BP has awarded its top directors share bonuses worth hundreds of thousands of pounds under a long-term incentive plan as the UK oil group prepares to go to trial in the US over the Gulf of Mexico disaster in less than a fortnight.

The group announced on Thursday that three directors, including Bob Dudley, chief executive, had been vested shares under the company’s three-year plan that ended in 2011 despite failing to meet the majority of the performance measures.

However, the remuneration committee decided that only one-sixth, or 16.7 per cent, of the potential shares awarded at the start of 2009 should vest based on the group’s performance relative to its peers according to certain criteria. BP came top in terms of profitability of its refining and marketing operations and therefore all shares for that criterion vested, but no shares vested for other criteria, including total shareholder return.

Mr Dudley saw 16,956 American Depositary Shares vest, equivalent to 101,736 ordinary shares. After tax and expenses of the sale, Mr Dudley retains 49,356 shares – worth about £240,857 at current share prices.

Iain Conn, BP’s head of refining and marketing who has been on the board longer, retains 71,488 ordinary shares, worth £348,861 at current prices. The shares have to be retained for a further three years before they can be sold.

BP declined to comment on whether Tony Hayward, Mr Dudley’s predecessor who was eligible to participate in the scheme even though he left before it ended, had been awarded any shares. Mr Hayward was eligible for an award of up to 755,512 shares. One-sixth of that would reduce the amount to about 125,000 shares – worth more than £600,000 at current prices.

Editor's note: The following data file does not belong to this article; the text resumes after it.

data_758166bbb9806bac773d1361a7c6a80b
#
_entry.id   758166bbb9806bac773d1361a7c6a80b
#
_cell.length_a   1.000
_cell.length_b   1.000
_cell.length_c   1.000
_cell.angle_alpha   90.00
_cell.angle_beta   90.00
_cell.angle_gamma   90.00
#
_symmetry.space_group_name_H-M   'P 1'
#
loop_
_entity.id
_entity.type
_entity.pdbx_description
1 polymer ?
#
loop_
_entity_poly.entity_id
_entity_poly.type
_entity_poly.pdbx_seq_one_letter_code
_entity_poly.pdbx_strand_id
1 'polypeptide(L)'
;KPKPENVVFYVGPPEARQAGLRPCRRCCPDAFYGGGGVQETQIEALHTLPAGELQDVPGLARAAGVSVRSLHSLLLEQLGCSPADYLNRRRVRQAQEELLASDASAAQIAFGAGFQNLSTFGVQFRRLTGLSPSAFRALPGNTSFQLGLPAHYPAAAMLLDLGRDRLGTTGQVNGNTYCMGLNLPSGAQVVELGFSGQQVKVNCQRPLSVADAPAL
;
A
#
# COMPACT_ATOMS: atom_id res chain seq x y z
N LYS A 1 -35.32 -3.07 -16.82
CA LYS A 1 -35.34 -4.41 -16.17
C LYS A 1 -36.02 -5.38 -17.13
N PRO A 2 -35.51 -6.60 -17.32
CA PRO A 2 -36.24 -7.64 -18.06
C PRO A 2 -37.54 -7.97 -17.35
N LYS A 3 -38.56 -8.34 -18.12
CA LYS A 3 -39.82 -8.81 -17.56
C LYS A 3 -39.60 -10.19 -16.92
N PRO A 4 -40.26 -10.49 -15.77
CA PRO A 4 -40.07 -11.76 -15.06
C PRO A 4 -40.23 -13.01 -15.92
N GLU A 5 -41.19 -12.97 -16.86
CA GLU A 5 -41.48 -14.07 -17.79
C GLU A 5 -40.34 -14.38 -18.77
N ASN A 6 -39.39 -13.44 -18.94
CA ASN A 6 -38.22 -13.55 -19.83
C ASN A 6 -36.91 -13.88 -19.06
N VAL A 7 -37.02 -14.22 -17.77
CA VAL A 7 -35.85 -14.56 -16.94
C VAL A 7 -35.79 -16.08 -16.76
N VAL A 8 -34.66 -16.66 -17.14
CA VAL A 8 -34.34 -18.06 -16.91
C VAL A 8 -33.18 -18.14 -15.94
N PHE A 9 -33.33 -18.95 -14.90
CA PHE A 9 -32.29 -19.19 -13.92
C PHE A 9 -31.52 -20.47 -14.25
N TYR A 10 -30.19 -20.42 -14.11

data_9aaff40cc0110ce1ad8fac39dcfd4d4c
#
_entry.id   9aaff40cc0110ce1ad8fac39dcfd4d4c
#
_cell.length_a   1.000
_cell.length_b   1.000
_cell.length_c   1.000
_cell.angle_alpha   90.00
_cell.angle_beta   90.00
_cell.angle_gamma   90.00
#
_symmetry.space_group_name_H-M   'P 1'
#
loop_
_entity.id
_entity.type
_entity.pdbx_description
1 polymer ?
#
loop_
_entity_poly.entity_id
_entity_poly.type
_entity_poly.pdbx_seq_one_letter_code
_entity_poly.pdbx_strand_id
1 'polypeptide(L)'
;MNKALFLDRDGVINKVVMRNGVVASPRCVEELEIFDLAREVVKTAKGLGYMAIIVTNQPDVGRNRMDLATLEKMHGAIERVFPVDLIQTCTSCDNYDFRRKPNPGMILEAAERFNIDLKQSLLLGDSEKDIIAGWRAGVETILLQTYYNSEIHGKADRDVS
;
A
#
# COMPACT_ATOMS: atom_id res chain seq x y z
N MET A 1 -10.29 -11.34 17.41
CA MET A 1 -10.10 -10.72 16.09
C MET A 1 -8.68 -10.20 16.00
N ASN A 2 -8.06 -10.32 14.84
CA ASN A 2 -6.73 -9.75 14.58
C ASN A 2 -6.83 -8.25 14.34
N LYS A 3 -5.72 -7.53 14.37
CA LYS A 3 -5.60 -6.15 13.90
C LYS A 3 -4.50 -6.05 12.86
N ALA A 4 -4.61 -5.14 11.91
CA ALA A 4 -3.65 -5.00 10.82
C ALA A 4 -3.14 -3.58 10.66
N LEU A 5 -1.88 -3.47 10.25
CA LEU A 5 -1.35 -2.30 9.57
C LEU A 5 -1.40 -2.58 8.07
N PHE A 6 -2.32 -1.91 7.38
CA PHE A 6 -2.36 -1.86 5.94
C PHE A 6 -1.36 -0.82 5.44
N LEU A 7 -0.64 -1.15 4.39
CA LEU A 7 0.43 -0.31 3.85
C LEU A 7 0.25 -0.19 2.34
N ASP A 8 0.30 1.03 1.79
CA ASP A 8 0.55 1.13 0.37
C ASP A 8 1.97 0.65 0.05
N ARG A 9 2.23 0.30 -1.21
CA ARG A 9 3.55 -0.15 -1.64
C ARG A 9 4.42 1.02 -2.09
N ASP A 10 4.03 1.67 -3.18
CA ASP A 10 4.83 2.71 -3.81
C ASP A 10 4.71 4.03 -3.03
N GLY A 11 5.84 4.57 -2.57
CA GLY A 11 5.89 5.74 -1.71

The company’s remuneration committee last year used its discretion to decide against awarding shares to any executive director for the preceding three-year period in light of the Gulf of Mexico accident. Some directors, including Mr Hayward, also forfeited bonuses.

Nevertheless, the awards come at a sensitive time for the oil group as it prepares to go to trial. One UK-based shareholder said he was surprised at the decision over the 2009-11 plan.

“Given the fact that the company has failed on virtually all of the measures you might have thought that discretion in a downwards direction might have been applied,” he said, adding that “these are not just mechanical processes”.

BP defended the decision, noting that it was “based on very clear criteria set out in our annual report and reflects the group’s performance over the period”. The company will disclose its decision on whether to award annual bonuses for 2011 in its annual report which is due next month.

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